The Guardian reports: VW and Shell have been accused of trying to block Europe’s push for electric cars and more efficient cars, by saying biofuels should be at heart of efforts to green the industry instead.
The EU is planning two new fuel efficiency targets for 2025 and 2030 to help meet promises made at the Paris climate summit last December.
But executives from the two industrial giants launched a study on Wednesday night proposing greater use of biofuels, CO2 car labelling, and the EU’s emissions trading system (ETS) instead.
In reality, such a package would involve the end of meaningful new regulatory action on car emissions for more than a decade, EU sources say. But Shell insisted it is not trying to block an EU push for electric cars. [Continue reading…]
Adam Minter writes: China’s State Grid Corporation, the world’s biggest power company, is on an impressive buying binge. As Bloomberg News reports, the company is “actively in bidding” for power assets in Australia, hoping to add them to a portfolio of Italian, Brazilian, and Filipino companies. The goal isn’t simply to invest, however. State Grid’s Chairman Liu Zhenya has a plan that he believes will stall global warming, put millions of people to work and bring about world peace by 2050.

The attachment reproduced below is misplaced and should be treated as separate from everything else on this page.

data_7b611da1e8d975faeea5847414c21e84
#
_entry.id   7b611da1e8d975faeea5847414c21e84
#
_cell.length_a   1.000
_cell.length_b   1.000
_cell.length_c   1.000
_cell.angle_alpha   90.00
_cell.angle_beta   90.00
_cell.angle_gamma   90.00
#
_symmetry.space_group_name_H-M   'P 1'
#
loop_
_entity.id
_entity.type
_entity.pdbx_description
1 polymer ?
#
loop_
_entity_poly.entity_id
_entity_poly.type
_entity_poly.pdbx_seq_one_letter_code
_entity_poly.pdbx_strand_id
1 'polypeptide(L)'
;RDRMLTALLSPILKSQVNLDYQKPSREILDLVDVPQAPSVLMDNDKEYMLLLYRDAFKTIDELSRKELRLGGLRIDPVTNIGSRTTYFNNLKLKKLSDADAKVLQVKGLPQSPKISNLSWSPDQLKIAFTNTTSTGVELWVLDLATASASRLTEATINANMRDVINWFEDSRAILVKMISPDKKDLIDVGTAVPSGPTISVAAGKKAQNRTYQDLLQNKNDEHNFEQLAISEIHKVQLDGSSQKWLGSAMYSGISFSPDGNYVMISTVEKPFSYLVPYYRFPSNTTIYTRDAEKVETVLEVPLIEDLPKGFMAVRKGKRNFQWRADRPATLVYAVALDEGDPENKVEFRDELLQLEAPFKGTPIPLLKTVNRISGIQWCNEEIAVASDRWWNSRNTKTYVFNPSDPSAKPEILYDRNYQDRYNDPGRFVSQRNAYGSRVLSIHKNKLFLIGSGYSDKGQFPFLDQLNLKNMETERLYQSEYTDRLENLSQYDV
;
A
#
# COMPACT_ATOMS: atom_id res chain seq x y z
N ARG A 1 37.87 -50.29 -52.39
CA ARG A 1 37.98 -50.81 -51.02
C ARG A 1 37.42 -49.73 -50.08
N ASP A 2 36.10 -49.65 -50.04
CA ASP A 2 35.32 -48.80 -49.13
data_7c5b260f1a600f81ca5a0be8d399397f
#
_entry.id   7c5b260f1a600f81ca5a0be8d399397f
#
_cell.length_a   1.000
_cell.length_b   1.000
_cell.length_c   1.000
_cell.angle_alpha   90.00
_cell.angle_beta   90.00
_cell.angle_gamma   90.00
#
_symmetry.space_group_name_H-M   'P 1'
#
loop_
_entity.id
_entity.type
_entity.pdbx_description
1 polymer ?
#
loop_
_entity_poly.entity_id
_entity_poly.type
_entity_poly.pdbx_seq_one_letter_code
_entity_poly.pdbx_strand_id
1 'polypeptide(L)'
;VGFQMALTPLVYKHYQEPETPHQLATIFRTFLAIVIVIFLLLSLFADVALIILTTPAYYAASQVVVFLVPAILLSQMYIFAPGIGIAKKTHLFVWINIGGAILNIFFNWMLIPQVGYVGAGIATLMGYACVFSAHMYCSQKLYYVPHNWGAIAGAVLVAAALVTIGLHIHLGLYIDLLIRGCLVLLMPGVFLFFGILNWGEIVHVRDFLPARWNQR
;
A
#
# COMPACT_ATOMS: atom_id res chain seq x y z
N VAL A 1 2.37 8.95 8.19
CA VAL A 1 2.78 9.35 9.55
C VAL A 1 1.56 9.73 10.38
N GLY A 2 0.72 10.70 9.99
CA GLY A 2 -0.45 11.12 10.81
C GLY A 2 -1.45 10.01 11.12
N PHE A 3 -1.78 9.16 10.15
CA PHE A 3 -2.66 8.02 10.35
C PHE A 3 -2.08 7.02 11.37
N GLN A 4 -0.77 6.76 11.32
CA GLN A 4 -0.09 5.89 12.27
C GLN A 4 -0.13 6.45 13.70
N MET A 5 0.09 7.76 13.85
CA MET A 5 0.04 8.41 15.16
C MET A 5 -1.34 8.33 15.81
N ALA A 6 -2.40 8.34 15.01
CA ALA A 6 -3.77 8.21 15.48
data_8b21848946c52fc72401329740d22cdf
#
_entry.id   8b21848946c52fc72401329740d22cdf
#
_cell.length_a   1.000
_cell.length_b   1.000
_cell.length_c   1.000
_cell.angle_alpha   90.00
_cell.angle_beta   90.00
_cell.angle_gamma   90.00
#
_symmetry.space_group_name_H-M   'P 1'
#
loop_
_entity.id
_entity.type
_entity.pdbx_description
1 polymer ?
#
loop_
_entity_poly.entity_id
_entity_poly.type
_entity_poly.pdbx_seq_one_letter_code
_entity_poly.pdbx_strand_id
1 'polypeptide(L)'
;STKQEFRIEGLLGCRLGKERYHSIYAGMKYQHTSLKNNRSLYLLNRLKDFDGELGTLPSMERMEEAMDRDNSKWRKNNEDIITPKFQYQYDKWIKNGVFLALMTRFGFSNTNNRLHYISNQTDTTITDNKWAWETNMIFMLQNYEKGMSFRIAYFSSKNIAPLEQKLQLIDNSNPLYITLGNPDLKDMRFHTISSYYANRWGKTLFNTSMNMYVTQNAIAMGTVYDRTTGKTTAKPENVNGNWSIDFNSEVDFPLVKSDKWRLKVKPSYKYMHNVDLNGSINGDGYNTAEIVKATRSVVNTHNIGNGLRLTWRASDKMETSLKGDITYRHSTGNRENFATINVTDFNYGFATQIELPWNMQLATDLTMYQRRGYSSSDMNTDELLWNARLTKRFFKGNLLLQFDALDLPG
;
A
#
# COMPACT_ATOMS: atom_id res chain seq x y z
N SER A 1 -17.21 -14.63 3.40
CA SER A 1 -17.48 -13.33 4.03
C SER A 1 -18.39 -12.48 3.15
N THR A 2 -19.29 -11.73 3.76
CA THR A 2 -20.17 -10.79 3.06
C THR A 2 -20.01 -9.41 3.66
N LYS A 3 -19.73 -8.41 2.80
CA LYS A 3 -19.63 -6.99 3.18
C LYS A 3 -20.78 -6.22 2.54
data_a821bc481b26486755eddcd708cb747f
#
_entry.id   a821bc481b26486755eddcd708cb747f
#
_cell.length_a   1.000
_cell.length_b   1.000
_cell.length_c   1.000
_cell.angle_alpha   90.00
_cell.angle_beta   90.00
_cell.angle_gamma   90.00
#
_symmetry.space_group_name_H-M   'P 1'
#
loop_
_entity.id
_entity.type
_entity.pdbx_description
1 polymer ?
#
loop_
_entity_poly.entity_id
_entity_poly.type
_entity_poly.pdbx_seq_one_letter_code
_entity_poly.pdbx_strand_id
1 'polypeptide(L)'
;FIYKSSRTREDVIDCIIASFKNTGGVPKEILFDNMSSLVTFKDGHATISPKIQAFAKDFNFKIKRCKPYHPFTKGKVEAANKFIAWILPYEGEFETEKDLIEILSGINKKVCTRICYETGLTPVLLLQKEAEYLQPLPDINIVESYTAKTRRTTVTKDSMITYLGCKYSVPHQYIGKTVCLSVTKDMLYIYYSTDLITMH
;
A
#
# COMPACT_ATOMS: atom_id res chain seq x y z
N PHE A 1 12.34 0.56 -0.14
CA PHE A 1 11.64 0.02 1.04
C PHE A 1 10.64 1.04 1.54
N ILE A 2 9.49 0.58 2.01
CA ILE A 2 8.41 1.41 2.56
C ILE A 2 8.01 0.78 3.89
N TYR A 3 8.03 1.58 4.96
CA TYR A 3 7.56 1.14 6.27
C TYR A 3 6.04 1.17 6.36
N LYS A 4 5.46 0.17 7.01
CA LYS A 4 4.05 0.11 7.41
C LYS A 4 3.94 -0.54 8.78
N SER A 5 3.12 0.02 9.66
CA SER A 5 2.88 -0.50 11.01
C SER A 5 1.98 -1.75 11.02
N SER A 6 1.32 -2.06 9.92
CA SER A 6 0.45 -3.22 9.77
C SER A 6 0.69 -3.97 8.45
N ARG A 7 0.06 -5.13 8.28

The idea is to connect these and other power grids to a global grid that will draw electricity from windmills at the North Pole and vast solar arrays in Africa’s deserts, and then distribute the power to all corners of the world. Among other benefits, according to Liu, the system will produce “a community of common destiny for all mankind with blue skies and green land.”
It’s a crazy idea, of course. And if this so-called Global Energy Interconnection had been proposed by anyone other than the chairman of the world’s wealthiest power company, it wouldn’t deserve much consideration. But the $50 billion in cash generated by State Grid last year gives the company the deep pockets and political standing to put its priorities on the international energy agenda.
Last September, no less than Chinese President Xi Jinping publicly called for talks on establishing a global grid, while leading research organizations — including the Argonne National Laboratory and the Edison Electrical Institute — have participated in conferences looking at what would be needed to establish one. And whether or not it’s ever built, the technologies that underlie Liu’s big idea are already changing how power will be generated and transmitted in coming decades. [Continue reading…]
The Guardian reports: Falling coal use in China and the US and a worldwide shift towards renewable energy have kept greenhouse gas emissions level for a second year running, one of the world’s leading energy analysts has said.
Preliminary data from the International Energy Agency (IEA) showed that carbon dioxide emissions from the energy sector have levelled off at 32.1bn tonnes even as the global economy grew over 3% .
Electricity generated by renewable sources played a critical role, having accounted for around 90% of new electricity generation in 2015. Wind power produced more than half of all new electricity generation, said the IEA. [Continue reading…]